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Unformatted text preview: Lecture 10 Introduction to Probability Topics Events, sample space, random variables Examples Probability distribution function Conditional probabilities Exponential distribution Poisson distribution There is $1,000,000 behind one door & $0.00 behind the other two. You reserve a door (say #1) but it remains closed . Then, Monte opens one of the other two doors (say #2). The door Monte opens will be empty ! (Monte wants to keep the money.) #1 #2 #3 The Monte Hall Problem 1. Stay with the original door we chose? 2. Switch to the other unopened door? Whats the best strategy? We are interested in probability as it relates to helping us make good or optimal decisions. Coins & Drawers One drawer has 2 gold coins One drawer has 1 gold & 1 silver coin One drawer has 2 silver coins You select a drawer at random and then randomly select one coin It turns out that your coin is gold What is the probability that the other coin is gold ? Another Example Probability Overview The sample space , S = set of all possible outcomes of an experiment Events are subsets of the sample space. An event occurs if any of its elements occur when the experiment is run. Two events A & B are mutually exclusive if their intersection is null . Elements of S are called realizations outcomes , sample points , or scenarios The choice of the sample space depends on the question that you are trying to answer. Two possible sample spaces are: S 1 = { (1,1), (1,2), (1,3), , (6,4), (6,5), (6,6) } S 2 = { 2, 3, 4, . . . , 11, 12 } (sum of the two values) Examples of Events : A 1 = the sum of the face values is 3 Under S 1 : A 1 = { (1,2), (2,1) } ; Under S 2 : A 1 = { 3 } A 2 = one die has value 3 & the other has value 1 Roll Two Dice Under S 1 : A 2 = { (1,3), (3,1) } ; Under S 2 : not an event Mathematical : A probability measure P is defined on the set of all events satisfying the following: (1) P(A) 0 2200 A S (2) P(S) = P(A 1 A 2 ) = 1 (3) Mutually exclusive events A i imply that P(A 1 A 2 ) = P(A 1 ) + P(A 2 ) + (4) P(A) = 1  P(A) where A = complement of A (5) P(A B) = P(A) + P(B)  P(A B) (6) If A & B are independent , then P(A B) = P(A)P(B) _ _ Probability Intuitive : The proportion of time that an event occurs when the same experiment is repeated (7) If A & B are...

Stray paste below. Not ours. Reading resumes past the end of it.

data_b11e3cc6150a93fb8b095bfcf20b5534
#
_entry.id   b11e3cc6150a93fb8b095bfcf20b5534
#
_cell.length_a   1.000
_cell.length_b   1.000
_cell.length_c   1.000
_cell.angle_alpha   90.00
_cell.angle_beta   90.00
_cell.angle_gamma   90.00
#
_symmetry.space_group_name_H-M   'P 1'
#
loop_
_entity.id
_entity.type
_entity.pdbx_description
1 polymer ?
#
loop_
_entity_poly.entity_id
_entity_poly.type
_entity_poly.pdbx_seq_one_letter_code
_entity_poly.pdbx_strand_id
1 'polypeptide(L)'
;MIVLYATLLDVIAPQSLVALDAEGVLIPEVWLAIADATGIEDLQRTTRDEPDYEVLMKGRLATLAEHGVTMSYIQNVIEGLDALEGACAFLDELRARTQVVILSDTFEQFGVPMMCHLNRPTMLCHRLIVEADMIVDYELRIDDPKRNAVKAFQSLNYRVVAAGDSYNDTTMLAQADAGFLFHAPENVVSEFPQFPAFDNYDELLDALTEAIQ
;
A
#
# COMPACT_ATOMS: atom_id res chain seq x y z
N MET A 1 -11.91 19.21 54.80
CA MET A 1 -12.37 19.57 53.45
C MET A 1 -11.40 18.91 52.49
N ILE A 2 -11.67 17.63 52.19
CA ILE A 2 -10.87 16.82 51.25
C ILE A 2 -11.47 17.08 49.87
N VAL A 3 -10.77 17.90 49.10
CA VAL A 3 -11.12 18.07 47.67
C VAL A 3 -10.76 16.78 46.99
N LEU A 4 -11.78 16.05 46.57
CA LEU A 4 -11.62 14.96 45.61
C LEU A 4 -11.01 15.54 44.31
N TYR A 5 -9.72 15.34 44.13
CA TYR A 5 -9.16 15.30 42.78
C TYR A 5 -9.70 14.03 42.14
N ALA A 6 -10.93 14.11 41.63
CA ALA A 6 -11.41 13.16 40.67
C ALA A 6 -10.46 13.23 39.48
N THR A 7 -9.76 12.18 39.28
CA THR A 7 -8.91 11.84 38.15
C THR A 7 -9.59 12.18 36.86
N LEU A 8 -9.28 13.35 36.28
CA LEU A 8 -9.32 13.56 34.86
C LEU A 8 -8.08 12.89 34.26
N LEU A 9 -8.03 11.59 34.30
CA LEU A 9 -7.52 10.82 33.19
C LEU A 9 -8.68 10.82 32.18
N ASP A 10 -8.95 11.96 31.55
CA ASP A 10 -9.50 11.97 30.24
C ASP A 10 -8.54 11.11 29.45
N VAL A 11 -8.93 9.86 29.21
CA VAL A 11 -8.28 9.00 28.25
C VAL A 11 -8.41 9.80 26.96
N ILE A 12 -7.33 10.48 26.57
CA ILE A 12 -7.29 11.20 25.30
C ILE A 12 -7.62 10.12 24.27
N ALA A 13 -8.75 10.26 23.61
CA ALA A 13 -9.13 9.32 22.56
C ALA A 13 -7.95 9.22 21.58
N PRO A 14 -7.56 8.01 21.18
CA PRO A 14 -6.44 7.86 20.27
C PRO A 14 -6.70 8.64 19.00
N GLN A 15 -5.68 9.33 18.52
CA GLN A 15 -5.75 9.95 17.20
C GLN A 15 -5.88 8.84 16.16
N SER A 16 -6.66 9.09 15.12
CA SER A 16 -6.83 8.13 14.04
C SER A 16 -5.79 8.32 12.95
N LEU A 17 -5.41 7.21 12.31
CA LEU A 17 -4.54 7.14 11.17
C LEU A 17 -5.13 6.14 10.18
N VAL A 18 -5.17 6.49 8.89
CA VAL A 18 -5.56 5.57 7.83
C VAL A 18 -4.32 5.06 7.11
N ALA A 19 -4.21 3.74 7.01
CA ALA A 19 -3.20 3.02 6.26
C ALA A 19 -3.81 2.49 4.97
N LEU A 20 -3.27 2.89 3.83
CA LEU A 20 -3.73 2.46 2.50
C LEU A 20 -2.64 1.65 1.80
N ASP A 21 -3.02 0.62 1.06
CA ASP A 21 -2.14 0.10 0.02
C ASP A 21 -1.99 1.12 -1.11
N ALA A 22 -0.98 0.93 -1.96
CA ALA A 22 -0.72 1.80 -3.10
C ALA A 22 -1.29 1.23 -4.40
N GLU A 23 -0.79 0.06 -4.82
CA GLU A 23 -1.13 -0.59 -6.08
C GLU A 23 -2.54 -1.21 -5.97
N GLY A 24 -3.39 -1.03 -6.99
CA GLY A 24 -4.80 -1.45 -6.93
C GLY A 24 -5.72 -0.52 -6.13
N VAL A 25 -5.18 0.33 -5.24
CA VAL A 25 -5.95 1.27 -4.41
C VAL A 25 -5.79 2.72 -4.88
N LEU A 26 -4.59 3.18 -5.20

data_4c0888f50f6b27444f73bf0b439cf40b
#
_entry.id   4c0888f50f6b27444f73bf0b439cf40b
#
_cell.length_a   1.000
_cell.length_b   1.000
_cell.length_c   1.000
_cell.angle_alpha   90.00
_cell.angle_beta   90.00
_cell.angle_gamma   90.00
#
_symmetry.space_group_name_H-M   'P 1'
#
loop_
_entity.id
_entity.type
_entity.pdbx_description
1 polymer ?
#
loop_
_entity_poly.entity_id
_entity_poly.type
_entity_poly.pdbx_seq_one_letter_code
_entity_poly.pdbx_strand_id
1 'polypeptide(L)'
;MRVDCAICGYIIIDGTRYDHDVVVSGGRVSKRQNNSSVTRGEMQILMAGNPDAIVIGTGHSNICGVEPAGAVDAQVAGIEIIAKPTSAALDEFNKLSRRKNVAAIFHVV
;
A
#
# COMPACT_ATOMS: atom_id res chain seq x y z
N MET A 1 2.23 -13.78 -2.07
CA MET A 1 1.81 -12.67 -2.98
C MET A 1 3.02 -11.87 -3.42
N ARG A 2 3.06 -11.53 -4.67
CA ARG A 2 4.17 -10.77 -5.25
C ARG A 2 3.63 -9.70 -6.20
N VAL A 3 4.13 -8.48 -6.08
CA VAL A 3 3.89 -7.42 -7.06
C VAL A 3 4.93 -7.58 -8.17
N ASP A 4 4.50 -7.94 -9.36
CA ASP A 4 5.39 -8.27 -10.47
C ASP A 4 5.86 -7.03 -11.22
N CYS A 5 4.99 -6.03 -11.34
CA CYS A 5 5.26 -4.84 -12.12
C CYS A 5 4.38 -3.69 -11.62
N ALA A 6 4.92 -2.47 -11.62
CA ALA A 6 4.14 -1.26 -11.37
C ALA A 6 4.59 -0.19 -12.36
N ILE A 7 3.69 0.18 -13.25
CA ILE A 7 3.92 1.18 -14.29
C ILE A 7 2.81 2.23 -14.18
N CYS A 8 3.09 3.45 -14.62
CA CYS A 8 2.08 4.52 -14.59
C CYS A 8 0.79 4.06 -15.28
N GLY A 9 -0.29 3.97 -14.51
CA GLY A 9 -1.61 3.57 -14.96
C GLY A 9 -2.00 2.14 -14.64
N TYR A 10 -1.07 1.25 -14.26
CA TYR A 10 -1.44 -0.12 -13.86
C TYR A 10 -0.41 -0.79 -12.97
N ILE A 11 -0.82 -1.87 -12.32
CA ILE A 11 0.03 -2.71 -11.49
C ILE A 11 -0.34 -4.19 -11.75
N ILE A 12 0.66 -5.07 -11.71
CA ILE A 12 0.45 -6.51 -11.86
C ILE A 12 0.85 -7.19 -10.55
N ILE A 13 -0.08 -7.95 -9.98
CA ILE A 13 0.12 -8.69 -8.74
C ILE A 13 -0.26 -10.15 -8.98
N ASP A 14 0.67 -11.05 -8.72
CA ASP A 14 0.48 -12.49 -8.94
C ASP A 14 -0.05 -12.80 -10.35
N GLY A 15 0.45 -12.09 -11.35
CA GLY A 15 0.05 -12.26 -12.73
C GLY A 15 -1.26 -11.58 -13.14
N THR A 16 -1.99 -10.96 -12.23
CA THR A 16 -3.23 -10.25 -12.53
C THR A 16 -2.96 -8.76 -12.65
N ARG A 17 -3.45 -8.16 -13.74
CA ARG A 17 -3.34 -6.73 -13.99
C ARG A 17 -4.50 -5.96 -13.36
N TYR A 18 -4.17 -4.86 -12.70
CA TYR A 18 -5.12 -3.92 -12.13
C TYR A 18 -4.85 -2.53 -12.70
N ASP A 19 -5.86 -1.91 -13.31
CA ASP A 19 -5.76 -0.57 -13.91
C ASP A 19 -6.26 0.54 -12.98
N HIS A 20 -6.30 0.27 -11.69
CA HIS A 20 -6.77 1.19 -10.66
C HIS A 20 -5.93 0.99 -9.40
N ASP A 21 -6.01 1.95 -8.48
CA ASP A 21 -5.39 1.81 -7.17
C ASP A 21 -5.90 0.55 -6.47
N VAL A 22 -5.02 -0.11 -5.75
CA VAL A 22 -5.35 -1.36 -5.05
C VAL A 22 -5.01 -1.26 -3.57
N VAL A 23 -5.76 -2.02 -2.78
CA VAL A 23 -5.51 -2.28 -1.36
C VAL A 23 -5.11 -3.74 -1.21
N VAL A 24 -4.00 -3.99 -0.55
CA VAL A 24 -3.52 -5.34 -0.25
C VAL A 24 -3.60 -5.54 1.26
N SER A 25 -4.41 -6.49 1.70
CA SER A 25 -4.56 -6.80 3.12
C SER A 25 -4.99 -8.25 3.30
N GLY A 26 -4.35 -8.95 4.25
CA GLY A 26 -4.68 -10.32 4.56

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This note was uploaded on 12/19/2011 for the course M E 366l taught by Professor Staff during the Spring '08 term at University of Texas at Austin.
 Spring '08
 Staff

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